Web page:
Charlie Savage reported in the NYT today that the Obama administration “is on the verge of backing a Federal Bureau of Investigation plan for a sweeping overhaul of surveillance laws that would make it easier to wiretap people who communicate using the Internet rather than by traditional phone services,” in particular by fining firms that do not comply with wiretap orders. Susan Landau, author of Surveillance or Security? The Risks Posed by New Wiretapping Technologies, writes in with a reaction about what is at stake:
On the face of it, the new FBI proposal to fine companies that don’t comply with wiretap orders seems eminently reasonable. If law enforcement satisfies the Wiretap Act requirements for a court order, surely the communications provider should deliver the goods.
This view of wiretapping is mired in the 1960s, when each phone was on a wire from the phone company’s central office, and a wiretap consisted of a pair of alligator clips and a headset. In the 1990s, cellphones and advanced services eliminated the wire and made it harder to tap. So we got the Communications Assistance for Law Enforcement Act (CALEA), which mandated that telecommunications carriers build wiretapping capabilities into the phone switches. Building communications intercept equipment into switches is dangerous. There were instances where unauthorized parties used such capabilities to break into the tap and eavesdropped, sometimes on very important people and sometimes for years (the cases are in Greece and Italy, though US CALEA-compliant switches were also not secure).
Now we have a new world with myriad services: Facebook, gmail, Skype, Republic Wireless, each one with a different architecture, some centralized (and thus with information “in the clear” at the provider), some peer-to-peer, some a mix. None of these are traditional carriers, so CALEA doesn’t apply. But the real issue, which the FBI does not seem to recognize, is that the providers of the infrastructure, the wire—or wireless signal, are different from the providers of the service. What this means is that sometimes the infrastructure provider has the content, sometimes the communications provider has the content, and sometimes no one does but the sender and receiver (which is actually the most secure way to communicate).
As the New York Times reports, the FBI has a plan of “fining companies that do not comply with wiretap orders [while] start-ups with a small number of users would have fewer worries about wiretapping issues unless the companies became popular enough to come to the Justice Department’s attention.” This rather misses the point. If the architecture is such that the company can’t get at the content, then the company can’t get at the content.
The FBI plan is really about cost shifting. When wiretapping was about alligator clips, law enforcement paid the full costs of a tap. With CALEA, the government reimbursed the service providers $500 million for retrofitting old switches to be CALEA compliant, but the companies had to pay the costs of doing so for new infrastructure (law enforcement does pay for the work involved in executing a particular tap, but not the cost of creating the infrastructure). What the FBI wants to do now is have communications services wiretap compliant with private industry footing the bill.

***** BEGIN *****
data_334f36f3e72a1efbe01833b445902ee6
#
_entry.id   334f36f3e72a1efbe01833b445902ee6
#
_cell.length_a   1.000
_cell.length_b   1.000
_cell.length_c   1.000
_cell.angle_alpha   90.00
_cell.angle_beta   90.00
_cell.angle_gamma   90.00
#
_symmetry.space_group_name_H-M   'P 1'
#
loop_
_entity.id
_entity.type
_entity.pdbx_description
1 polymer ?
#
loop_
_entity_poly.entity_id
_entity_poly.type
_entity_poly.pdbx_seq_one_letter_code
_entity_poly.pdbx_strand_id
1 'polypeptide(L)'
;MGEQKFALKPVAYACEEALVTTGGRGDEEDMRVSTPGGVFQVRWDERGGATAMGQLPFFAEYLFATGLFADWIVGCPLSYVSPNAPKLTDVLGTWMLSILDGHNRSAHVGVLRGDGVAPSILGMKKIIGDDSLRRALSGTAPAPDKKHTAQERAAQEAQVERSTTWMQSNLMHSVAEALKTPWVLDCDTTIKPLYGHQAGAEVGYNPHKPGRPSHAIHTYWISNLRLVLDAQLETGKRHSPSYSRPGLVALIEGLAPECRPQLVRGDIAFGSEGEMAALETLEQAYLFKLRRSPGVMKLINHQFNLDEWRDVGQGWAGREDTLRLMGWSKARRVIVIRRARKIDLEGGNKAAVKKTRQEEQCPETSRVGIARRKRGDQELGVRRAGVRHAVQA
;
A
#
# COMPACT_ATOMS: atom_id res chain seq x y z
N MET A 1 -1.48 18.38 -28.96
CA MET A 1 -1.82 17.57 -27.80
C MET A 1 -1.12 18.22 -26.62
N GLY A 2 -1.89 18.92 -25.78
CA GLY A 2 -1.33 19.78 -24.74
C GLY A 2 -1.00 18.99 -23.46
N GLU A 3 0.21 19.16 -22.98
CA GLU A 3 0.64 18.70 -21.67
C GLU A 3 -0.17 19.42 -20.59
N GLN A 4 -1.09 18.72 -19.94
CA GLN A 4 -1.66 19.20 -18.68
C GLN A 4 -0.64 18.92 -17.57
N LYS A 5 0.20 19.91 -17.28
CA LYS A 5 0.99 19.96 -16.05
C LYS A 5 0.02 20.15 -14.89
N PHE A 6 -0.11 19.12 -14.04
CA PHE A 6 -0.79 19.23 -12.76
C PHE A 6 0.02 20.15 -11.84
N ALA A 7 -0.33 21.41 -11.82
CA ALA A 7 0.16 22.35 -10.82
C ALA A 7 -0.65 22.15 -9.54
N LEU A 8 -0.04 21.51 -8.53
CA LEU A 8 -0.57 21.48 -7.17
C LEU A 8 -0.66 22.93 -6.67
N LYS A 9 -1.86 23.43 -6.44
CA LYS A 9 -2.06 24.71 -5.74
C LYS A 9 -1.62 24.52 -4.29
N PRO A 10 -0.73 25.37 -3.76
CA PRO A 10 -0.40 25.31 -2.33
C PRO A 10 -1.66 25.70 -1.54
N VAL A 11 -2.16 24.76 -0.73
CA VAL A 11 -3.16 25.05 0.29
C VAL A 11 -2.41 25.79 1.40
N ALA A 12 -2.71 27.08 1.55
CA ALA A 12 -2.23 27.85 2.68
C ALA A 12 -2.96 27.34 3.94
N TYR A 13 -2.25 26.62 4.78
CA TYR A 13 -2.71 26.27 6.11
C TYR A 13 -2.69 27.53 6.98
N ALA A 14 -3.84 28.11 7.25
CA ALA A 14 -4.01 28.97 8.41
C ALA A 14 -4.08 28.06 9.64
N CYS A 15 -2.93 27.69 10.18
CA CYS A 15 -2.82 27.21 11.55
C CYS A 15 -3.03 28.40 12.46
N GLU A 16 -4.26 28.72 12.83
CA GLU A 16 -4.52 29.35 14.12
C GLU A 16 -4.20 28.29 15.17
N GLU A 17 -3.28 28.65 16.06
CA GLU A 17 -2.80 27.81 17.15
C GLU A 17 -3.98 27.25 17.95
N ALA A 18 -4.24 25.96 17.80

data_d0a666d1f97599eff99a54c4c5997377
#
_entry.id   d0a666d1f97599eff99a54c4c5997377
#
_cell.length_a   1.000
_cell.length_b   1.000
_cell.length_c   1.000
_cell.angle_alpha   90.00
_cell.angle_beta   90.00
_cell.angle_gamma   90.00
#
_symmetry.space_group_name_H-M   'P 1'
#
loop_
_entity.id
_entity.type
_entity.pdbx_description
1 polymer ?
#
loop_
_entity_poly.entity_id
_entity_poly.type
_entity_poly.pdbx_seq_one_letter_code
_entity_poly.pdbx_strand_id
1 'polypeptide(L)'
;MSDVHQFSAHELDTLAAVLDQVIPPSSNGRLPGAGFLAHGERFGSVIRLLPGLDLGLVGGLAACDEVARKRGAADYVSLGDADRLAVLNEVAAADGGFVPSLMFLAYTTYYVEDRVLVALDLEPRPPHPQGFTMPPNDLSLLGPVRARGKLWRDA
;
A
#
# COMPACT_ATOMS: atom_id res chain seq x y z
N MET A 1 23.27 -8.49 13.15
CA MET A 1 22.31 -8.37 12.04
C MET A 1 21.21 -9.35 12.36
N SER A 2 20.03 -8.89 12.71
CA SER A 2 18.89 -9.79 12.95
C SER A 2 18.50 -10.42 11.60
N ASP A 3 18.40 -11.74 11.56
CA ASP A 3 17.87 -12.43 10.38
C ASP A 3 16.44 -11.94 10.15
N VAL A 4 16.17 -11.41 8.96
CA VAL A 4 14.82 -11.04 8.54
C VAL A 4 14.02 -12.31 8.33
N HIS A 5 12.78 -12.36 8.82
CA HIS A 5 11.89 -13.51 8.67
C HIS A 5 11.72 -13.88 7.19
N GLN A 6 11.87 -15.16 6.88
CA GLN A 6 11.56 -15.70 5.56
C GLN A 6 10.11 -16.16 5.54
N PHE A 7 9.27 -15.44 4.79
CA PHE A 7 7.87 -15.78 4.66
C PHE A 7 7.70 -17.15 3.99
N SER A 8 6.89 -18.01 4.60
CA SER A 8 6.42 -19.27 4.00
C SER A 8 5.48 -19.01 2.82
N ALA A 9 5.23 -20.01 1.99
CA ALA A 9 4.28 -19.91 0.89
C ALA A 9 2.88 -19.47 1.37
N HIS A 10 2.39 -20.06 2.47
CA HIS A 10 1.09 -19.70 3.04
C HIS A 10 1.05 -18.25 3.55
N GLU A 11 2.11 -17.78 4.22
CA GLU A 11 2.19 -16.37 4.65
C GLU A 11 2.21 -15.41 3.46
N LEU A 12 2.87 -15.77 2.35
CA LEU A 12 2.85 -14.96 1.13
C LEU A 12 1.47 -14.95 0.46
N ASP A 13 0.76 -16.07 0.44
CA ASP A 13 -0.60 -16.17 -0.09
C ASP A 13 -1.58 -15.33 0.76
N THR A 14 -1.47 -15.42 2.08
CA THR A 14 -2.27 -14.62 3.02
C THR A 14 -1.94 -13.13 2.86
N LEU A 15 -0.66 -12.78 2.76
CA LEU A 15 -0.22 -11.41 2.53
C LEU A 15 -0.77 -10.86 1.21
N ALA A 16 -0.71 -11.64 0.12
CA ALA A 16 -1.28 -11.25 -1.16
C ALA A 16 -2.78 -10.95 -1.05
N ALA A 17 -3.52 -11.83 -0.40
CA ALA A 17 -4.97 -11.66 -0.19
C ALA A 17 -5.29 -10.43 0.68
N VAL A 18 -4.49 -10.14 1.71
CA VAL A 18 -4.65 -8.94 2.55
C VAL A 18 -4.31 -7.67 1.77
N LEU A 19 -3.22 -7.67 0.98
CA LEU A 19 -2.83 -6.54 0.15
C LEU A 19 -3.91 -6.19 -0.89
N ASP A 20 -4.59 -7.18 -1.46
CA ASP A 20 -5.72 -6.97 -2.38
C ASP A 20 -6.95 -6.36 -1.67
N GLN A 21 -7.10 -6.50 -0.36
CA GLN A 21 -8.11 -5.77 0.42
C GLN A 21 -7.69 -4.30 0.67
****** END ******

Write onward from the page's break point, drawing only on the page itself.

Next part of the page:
Here’s the problem. Sometimes the provider is completely able to see the communication; such is the case for Google and Facebook, since their advertising model is built on knowing what the user is interested in. But sometimes it is not, really not, and to make it so means either completely redoing the service or building in communication backdoors. Both are not only expensive, but the latter is also dangerous.
The CALEA approach is about making it easier to intercept communications, but with all the cyberexploitation and cyberattacks we face, the government should be working to secure communications. And indeed, some other parts of the government are doing so. See, for example, NSA’s efforts to secure communications networks and the military’s investment in security systems that hide who is communicating with whom. Yes, such systems can be used by the bad guys — and sometimes are — but they are even more needed by the good guys, whether they are law-enforcement or national-security investigators, reporters, human-rights workers, or simply businesspeople protecting intellectual property.
The Wiretap Act grants law enforcement the right to wiretap under certain circumstances, but admittedly modern communciations technologies make that difficult. The right answer to the problem is for law enforcement to pay for the whole kit and kaboodle of wiretapping costs — not just for the cost of doing the individual tap, and also for the cost of building the infrastructure that enables it. And it needs to be clever in its approach if straightforward methods for wiretapping don’t work. The FBI has already used “interesting” techniques in some cases; the NSA has been doing so for years. (One idea for wiretapping in such instances is here.)
The FBI says that all it wants is the capablities offered to it by the Wiretap Act, but once one understands the real import of the proposal, it is both an insidious technology mandate and an enormous cost shift rolled into a single innocuous sounding package. The full cost of wiretapping should be borne by the parties who use it, not by the tech and telecommunications companies, whose business should be providing innovative and secure communications services. Goodness knows we need it.